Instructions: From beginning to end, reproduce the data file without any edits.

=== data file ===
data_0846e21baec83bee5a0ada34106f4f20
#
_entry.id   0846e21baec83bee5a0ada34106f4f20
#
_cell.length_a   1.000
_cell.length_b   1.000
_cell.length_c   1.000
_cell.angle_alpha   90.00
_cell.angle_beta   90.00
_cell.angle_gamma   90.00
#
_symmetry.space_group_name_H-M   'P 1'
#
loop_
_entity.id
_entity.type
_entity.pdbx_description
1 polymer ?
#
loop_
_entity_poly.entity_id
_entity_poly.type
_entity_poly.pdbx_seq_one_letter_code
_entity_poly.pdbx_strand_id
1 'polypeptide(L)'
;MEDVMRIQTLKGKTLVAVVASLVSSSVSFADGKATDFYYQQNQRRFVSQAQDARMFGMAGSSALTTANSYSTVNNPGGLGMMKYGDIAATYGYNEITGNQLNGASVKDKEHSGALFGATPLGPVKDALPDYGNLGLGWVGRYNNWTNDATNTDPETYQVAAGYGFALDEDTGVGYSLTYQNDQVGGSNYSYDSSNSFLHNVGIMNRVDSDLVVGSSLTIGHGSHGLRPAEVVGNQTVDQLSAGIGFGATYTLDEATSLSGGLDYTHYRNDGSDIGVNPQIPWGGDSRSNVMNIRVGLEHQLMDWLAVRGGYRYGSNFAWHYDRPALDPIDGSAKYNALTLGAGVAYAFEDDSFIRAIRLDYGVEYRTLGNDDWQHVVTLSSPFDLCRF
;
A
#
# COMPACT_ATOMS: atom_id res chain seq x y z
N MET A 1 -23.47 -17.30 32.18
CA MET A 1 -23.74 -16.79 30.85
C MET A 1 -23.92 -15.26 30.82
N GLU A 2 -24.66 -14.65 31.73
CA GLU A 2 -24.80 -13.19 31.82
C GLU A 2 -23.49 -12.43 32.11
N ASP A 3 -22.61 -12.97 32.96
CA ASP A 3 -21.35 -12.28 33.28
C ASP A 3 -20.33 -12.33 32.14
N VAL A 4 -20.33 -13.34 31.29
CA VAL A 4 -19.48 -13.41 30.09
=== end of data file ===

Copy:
data_0846e21baec83bee5a0ada34106f4f20
#
_entry.id   0846e21baec83bee5a0ada34106f4f20
#
_cell.length_a   1.000
_cell.length_b   1.000
_cell.length_c   1.000
_cell.angle_alpha   90.00
_cell.angle_beta   90.00
_cell.angle_gamma   90.00
#
_symmetry.space_group_name_H-M   'P 1'
#
loop_
_entity.id
_entity.type
_entity.pdbx_description
1 polymer ?
#
loop_
_entity_poly.entity_id
_entity_poly.type
_entity_poly.pdbx_seq_one_letter_code
_entity_poly.pdbx_strand_id
1 'polypeptide(L)'
;MEDVMRIQTLKGKTLVAVVASLVSSSVSFADGKATDFYYQQNQRRFVSQAQDARMFGMAGSSALTTANSYSTVNNPGGLGMMKYGDIAATYGYNEITGNQLNGASVKDKEHSGALFGATPLGPVKDALPDYGNLGLGWVGRYNNWTNDATNTDPETYQVAAGYGFALDEDTGVGYSLTYQNDQVGGSNYSYDSSNSFLHNVGIMNRVDSDLVVGSSLTIGHGSHGLRPAEVVGNQTVDQLSAGIGFGATYTLDEATSLSGGLDYTHYRNDGSDIGVNPQIPWGGDSRSNVMNIRVGLEHQLMDWLAVRGGYRYGSNFAWHYDRPALDPIDGSAKYNALTLGAGVAYAFEDDSFIRAIRLDYGVEYRTLGNDDWQHVVTLSSPFDLCRF
;
A
#
# COMPACT_ATOMS: atom_id res chain seq x y z
N MET A 1 -23.47 -17.30 32.18
CA MET A 1 -23.74 -16.79 30.85
C MET A 1 -23.92 -15.26 30.82
N GLU A 2 -24.66 -14.65 31.73
CA GLU A 2 -24.80 -13.19 31.82
C GLU A 2 -23.49 -12.43 32.11
N ASP A 3 -22.61 -12.97 32.96
CA ASP A 3 -21.35 -12.28 33.28
C ASP A 3 -20.33 -12.33 32.14
N VAL A 4 -20.33 -13.34 31.29
CA VAL A 4 -19.48 -13.41 30.09